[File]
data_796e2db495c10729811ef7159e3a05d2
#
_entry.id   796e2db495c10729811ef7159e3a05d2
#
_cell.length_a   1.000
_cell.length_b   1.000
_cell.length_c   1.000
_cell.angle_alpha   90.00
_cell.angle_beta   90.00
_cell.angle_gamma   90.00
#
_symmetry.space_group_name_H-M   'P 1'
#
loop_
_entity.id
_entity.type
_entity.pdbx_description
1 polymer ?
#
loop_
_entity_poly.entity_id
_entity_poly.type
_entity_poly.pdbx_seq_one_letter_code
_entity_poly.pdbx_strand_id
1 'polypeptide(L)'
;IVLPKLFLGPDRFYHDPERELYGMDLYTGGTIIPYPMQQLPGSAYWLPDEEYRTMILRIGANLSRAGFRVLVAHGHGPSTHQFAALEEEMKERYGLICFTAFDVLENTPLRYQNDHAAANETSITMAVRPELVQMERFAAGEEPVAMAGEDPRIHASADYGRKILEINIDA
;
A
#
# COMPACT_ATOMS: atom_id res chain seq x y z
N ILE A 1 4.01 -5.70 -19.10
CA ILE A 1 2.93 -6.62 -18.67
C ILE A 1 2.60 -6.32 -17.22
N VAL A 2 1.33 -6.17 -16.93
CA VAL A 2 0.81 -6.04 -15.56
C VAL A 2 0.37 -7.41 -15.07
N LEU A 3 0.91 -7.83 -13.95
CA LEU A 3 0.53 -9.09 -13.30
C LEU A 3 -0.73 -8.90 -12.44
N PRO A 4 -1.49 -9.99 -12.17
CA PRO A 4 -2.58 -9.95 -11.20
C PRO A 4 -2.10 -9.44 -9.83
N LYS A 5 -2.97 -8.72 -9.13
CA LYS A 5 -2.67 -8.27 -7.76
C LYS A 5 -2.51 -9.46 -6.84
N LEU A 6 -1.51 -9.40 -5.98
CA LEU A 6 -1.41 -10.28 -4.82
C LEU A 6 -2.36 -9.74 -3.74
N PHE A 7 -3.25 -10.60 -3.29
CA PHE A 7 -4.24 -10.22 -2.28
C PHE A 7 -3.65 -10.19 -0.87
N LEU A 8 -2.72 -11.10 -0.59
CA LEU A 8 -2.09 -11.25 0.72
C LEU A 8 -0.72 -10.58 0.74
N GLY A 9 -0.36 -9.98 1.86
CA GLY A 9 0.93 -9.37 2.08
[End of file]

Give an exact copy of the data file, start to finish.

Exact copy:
data_796e2db495c10729811ef7159e3a05d2
#
_entry.id   796e2db495c10729811ef7159e3a05d2
#
_cell.length_a   1.000
_cell.length_b   1.000
_cell.length_c   1.000
_cell.angle_alpha   90.00
_cell.angle_beta   90.00
_cell.angle_gamma   90.00
#
_symmetry.space_group_name_H-M   'P 1'
#
loop_
_entity.id
_entity.type
_entity.pdbx_description
1 polymer ?
#
loop_
_entity_poly.entity_id
_entity_poly.type
_entity_poly.pdbx_seq_one_letter_code
_entity_poly.pdbx_strand_id
1 'polypeptide(L)'
;IVLPKLFLGPDRFYHDPERELYGMDLYTGGTIIPYPMQQLPGSAYWLPDEEYRTMILRIGANLSRAGFRVLVAHGHGPSTHQFAALEEEMKERYGLICFTAFDVLENTPLRYQNDHAAANETSITMAVRPELVQMERFAAGEEPVAMAGEDPRIHASADYGRKILEINIDA
;
A
#
# COMPACT_ATOMS: atom_id res chain seq x y z
N ILE A 1 4.01 -5.70 -19.10
CA ILE A 1 2.93 -6.62 -18.67
C ILE A 1 2.60 -6.32 -17.22
N VAL A 2 1.33 -6.17 -16.93
CA VAL A 2 0.81 -6.04 -15.56
C VAL A 2 0.37 -7.41 -15.07
N LEU A 3 0.91 -7.83 -13.95
CA LEU A 3 0.53 -9.09 -13.30
C LEU A 3 -0.73 -8.90 -12.44
N PRO A 4 -1.49 -9.99 -12.17
CA PRO A 4 -2.58 -9.95 -11.20
C PRO A 4 -2.10 -9.44 -9.83
N LYS A 5 -2.97 -8.72 -9.13
CA LYS A 5 -2.67 -8.27 -7.76
C LYS A 5 -2.51 -9.46 -6.84
N LEU A 6 -1.51 -9.40 -5.98
CA LEU A 6 -1.41 -10.28 -4.82
C LEU A 6 -2.36 -9.74 -3.74
N PHE A 7 -3.25 -10.60 -3.29
CA PHE A 7 -4.24 -10.22 -2.28
C PHE A 7 -3.65 -10.19 -0.87
N LEU A 8 -2.72 -11.10 -0.59
CA LEU A 8 -2.09 -11.25 0.72
C LEU A 8 -0.72 -10.58 0.74
N GLY A 9 -0.36 -9.98 1.86
CA GLY A 9 0.93 -9.37 2.08